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Hacienda School Teachers Stage 1-Day Walkout

May 19, 1988|MIKE WARD | Times Staff Writer

Having failed to win pay raises through silence, teachers in the Hacienda La Puente Unified School District turned up the volume on their protest Wednesday with a one-day strike.

Supt. James E. Johnson said 70% of the district's 865 classroom teachers and 30% of its 22,000 students were out of school for the day. The teachers' union claimed an even higher level of support for the strike, asserting that 85% of the 1,200 employees it represents, including classroom teachers, honored the picket lines.

The district and teachers have reached tentative agreement on a 9% pay raise under a contract that would run through the next school year.

The issues in dispute are whether the increase should be retroactive to May, as the district has offered, or to April, as demanded by the teachers, and whether the pay increase should be tied to district revenue. The district wants a clause in the contract that would lower the pay increase if state support of education is cut below the anticipated amount.

In addition, coaches at three high schools have refused to work after school until their demands for increased compensation for coaching are met. The spring sports seasons have already ended.

Teachers in the district, which operates schools in Hacienda Heights, La Puente and the City of Industry, have been working without a contract since last summer. In March, they staged a "day of silent protest," holding classes but refusing to talk to students and administrators. They also have protested by wearing black clothes and yellow armbands, picketing school district offices and appearing en masse at a school board meeting.

Hired 150 Substitutes

"We really ran out of nice things to do," said Ray Lopp, executive director of the Hacienda La Puente Teachers Assn., explaining the decision to stay off the job for a day.

The district hired 150 substitute teachers at $175 each to replace the striking teachers.

Johnson said the day off without pay will cost teachers the equivalent of half the money they would gain if the district meets their demand to make the 9% pay raise retroactive to April instead of May.

But Lopp said: "I don't think this strike is about money. It's about dignity." He said teachers resent the long delay in resolving the contract. "People don't want to be treated like this."

Lowest Priority

Walking a picket line at Wilson High School in Hacienda Heights, Jim Pate, a mathematics teacher who has been with the school district for 27 years, said teachers are tired of being the district's lowest priority. He said the school board budgets everything else and "what's left, they give the teachers."

Carol Tebbs, an English teacher at Wilson, said she and her husband, who teaches in Whittier, "brought home the same paycheck within pennies five years ago, but now he brings home $200 more a month."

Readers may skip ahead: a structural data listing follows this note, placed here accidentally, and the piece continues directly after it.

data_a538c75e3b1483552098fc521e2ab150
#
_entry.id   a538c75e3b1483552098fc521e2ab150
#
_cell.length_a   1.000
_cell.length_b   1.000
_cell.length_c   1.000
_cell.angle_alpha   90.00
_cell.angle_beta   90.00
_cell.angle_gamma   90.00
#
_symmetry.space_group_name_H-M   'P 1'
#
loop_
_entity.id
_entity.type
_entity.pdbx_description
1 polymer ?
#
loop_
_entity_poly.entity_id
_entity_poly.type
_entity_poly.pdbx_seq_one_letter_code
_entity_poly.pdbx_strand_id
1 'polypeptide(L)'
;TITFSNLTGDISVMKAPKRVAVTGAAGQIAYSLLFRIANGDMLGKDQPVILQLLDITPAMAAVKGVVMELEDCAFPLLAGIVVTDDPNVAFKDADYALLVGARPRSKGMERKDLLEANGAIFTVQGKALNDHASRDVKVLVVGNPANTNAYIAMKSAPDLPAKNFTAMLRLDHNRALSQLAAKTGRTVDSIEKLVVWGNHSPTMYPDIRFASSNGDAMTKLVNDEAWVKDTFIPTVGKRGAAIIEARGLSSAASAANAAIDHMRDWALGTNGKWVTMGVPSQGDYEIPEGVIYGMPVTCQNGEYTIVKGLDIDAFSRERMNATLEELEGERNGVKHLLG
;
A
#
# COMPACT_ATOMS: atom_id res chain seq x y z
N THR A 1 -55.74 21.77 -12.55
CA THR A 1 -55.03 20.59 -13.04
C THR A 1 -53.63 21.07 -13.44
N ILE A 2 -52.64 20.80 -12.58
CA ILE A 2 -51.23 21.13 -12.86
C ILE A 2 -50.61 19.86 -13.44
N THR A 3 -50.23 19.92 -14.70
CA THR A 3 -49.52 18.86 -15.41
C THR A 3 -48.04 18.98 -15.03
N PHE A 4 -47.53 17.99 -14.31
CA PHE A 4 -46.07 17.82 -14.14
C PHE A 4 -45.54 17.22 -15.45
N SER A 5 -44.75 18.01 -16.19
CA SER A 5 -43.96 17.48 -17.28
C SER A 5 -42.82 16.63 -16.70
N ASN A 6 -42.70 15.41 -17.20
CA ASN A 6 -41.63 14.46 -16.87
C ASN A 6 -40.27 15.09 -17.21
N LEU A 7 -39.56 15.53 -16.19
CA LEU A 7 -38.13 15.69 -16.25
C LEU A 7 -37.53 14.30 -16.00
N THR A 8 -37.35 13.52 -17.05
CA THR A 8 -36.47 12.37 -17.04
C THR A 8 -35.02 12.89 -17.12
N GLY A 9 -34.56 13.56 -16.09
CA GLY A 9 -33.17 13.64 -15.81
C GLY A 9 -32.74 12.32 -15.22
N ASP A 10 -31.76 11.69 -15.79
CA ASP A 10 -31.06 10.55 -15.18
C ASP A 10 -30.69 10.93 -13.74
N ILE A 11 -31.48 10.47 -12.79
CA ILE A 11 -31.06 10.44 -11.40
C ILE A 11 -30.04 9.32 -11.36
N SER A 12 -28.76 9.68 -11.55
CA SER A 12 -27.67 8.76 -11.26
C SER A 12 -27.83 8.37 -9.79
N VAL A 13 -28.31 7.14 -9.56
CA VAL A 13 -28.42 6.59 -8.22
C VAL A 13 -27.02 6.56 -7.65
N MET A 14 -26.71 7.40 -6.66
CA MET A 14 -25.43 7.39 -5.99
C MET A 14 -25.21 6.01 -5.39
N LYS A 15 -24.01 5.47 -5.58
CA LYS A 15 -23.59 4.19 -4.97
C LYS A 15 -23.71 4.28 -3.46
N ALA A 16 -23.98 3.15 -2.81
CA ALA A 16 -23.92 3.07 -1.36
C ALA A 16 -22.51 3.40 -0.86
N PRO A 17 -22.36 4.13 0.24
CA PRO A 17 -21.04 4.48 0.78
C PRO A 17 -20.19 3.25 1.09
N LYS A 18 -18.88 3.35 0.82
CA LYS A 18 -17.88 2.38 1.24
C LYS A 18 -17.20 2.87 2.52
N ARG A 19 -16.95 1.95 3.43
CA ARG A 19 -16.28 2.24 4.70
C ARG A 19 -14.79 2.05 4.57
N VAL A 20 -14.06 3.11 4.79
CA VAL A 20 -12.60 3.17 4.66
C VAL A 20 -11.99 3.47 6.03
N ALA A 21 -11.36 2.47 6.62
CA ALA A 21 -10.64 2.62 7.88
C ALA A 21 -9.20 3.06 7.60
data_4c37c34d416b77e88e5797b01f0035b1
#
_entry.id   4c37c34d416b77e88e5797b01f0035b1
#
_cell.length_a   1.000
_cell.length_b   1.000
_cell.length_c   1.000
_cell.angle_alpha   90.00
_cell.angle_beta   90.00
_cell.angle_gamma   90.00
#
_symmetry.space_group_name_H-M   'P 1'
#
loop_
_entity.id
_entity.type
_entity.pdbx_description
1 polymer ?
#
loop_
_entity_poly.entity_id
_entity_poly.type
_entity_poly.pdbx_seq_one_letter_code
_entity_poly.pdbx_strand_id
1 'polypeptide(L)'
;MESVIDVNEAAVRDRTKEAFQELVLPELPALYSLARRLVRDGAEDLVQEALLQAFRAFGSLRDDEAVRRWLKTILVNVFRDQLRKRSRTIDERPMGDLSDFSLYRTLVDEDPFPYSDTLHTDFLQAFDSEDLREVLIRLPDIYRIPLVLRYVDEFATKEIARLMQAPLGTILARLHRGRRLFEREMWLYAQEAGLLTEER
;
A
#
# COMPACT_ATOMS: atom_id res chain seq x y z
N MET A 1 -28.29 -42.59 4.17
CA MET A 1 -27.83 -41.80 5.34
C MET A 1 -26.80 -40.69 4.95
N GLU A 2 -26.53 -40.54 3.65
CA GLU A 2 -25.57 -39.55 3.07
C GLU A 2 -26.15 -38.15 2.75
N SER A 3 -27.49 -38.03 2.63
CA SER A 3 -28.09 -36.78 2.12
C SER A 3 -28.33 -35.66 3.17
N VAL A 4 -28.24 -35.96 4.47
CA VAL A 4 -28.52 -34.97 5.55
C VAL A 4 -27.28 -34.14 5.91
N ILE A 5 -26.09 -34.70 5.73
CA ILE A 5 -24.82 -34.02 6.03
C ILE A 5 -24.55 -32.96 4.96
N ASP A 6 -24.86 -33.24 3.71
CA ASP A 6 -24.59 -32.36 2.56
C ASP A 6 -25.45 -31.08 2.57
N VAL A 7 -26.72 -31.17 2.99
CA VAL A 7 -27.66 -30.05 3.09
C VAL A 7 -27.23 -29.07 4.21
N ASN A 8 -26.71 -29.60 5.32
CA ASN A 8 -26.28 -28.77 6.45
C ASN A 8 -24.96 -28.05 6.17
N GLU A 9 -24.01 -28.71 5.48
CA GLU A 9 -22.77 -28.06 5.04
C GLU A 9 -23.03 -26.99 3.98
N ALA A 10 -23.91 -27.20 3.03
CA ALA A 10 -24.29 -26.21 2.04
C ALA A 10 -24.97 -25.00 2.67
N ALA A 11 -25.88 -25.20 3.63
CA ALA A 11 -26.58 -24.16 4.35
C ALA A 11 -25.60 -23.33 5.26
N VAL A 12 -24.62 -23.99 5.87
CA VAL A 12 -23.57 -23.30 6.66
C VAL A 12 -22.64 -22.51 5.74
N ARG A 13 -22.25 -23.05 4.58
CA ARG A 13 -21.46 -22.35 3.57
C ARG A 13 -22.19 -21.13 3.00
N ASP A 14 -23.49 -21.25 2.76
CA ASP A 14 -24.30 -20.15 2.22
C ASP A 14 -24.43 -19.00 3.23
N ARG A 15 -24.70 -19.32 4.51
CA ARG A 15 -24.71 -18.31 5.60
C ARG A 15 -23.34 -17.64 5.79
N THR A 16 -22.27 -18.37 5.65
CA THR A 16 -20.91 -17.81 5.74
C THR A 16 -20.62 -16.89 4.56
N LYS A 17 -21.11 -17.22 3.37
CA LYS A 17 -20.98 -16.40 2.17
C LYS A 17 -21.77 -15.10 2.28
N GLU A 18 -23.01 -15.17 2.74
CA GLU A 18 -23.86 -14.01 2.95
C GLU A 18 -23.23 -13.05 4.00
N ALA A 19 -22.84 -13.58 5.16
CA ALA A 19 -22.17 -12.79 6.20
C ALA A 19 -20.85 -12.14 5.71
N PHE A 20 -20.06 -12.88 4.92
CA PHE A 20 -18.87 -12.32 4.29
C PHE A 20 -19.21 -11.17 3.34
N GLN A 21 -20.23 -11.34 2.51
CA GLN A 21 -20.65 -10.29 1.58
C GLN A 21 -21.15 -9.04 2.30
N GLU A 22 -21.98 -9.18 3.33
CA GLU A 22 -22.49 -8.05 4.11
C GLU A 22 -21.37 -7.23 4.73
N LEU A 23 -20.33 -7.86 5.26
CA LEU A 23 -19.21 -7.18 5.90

Hacienda La Puente has fallen behind, she said, because the school district has avoided tough, politically sensitive decisions about closing schools and reducing staff as enrollment has fallen.

Johnson said the district recognizes that its salaries have not kept pace. But, he said, the 9% pay raise offered to teachers would greatly improve the district's position. The proposed salary schedule would range from $20,343 to $42,534. The top salary currently is $2,623 a year below top pay in the neighboring Rowland Unified School District, but the 9% raise would narrow the gap to $943 a year.

Enrollment Changes

Johnson said the district has closed eight schools in the past decade. Enrollment has fallen from 32,000 in 1970 to 22,000 today, but Johnson said the district is reluctant to close more schools because enrollment has leveled off. In fact, he said, the district expects enrollment to increase by 3,000 students in the next 10 years.

All 33 schools in the district remained open Wednesday but operated on a shortened schedule set in anticipation of the strike. Johnson said about 80% of the elementary school students and half the high school students were in class.

At Wilson High School, Jennifer Snyder, a 16-year-old sophomore, said her parents told her that she had the option of staying home or going to school. She chose to skip classes. "If the teachers aren't going to teach, why should I be there?" she asked.

Wilson High Principal John Rieckewald said the school made no attempt to run regular classes, but showed educational films and videos. "I don't think it was a complete waste of time," he said.

'I Got Nothing'

But Matt Clementz, a 16-year-old junior who will be student body president at Wilson next year, said: "It was an incredible waste of time." He said he spent three hours watching a videotape on earthquake preparedness. "I got nothing out of today."

Two seniors, Jack Fong and Derek Higa, said they wanted to leave school when they saw what was awaiting them for the day but could not. "We were POWs--prisoners of Wilson," said Higa.

Higa said he arrived at school expecting to take an advanced-placement English test. Instead, he said, he saw videotapes about former President John F. Kennedy. "I saw Kennedy die three times," he complained.

Barry Pitts, a teacher at Shadybend Elementary School and president of the teachers association, said teachers will return to the classroom today. The next bargaining session is scheduled June 2.

Johnson said the district will try to block any further strikes by asking the state Public Employment Relations Board to seek a court injunction on grounds that a work stoppage cannot occur while teachers and the district are trying to resolve their dispute through mediation and impasse procedures specified by state law.

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